Hildabeasts keep men at bay
Traditionalists on the governing body of St Hilda's yesterday threw out a reforming plan to admit men and sacrifice its status as the only remaining single-sex Oxford college. The narrow victory means the college is likely to remain a second choice for many of the brightest girls applying for an Oxford place, who prefer colleges with attractions including young men as well as old traditions. It will, however, help maintain the proportion of female undergraduates at Oxford, which stands at about 45 per cent.
(Financial Times, Guardian, Times, Daily Telegraph)
Who will rule the Dreaming Spires?
The Times talks to Lord Bingham and Lord Neill, the two judicial heavyweights who have entered the unfamiliar world of election campaigning to become Oxford University's new chancellor.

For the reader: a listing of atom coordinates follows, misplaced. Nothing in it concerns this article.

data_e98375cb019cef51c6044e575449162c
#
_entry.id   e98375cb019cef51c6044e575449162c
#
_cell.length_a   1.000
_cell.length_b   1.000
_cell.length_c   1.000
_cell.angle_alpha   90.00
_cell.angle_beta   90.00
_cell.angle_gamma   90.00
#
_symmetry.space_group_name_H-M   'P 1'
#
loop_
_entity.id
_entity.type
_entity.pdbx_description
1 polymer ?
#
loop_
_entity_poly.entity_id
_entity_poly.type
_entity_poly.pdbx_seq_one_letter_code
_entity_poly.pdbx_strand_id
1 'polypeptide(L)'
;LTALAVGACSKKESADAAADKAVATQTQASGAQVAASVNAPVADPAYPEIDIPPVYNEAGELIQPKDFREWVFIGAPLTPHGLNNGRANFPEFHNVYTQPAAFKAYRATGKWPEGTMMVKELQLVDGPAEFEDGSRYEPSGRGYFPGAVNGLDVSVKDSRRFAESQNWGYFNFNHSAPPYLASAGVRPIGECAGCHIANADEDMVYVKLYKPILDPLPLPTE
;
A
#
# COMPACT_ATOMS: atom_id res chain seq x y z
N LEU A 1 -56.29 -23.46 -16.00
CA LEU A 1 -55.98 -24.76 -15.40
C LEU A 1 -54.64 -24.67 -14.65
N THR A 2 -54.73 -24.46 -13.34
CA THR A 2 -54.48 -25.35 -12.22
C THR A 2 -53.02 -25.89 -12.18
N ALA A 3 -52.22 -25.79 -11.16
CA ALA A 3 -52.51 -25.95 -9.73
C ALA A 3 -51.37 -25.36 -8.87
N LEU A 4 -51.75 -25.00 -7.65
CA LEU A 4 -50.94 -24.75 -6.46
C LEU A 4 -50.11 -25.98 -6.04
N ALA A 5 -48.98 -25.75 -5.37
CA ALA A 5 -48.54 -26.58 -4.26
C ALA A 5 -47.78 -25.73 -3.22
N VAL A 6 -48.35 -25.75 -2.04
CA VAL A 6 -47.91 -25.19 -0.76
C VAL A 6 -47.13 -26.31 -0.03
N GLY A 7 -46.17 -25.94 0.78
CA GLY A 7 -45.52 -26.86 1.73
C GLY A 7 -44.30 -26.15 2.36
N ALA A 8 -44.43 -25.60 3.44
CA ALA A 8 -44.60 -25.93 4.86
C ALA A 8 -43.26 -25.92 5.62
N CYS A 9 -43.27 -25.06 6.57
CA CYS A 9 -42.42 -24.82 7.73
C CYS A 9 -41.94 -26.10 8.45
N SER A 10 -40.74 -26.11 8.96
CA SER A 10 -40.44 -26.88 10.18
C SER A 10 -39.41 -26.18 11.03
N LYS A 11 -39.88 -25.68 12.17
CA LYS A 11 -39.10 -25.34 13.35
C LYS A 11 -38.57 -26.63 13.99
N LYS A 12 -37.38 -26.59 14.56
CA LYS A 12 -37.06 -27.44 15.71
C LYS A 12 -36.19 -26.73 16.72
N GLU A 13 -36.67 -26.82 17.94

Bingham investigates the new underclass
Oxford chancellorship candidate Lord Bingham investigates how miserable pay and poor prospects for academics are contributing to a brain drain and the decline of British universities.
Oldest feet step out of the mists of time
The oldest human footprints yet discovered have been found preserved on the side of an Italian volcano by researchers from the University of Padua. The three sets of tracks were left between 325,000 and 385,000 years ago by ancient relatives of modern man, as they scrambled down the steep slopes of the Roccamonfina mountain in Campania, southern Italy. Details of the discovery are reported today in the journal Nature .
Scientists fine-tune hunt for ET
Radio astronomers are to focus on 150 locations in space next week in the search for ET. They have narrowed the hunt for extraterrestrial civilisations to a selection of star systems, thanks to Seti@home, a screensaver package downloaded by more than 4 million computer users that is the world's biggest computing exercise. When no one is using their computer, it works on data from the radio telescope at Arecibo in Puerto Rico, which is sent to it over the internet.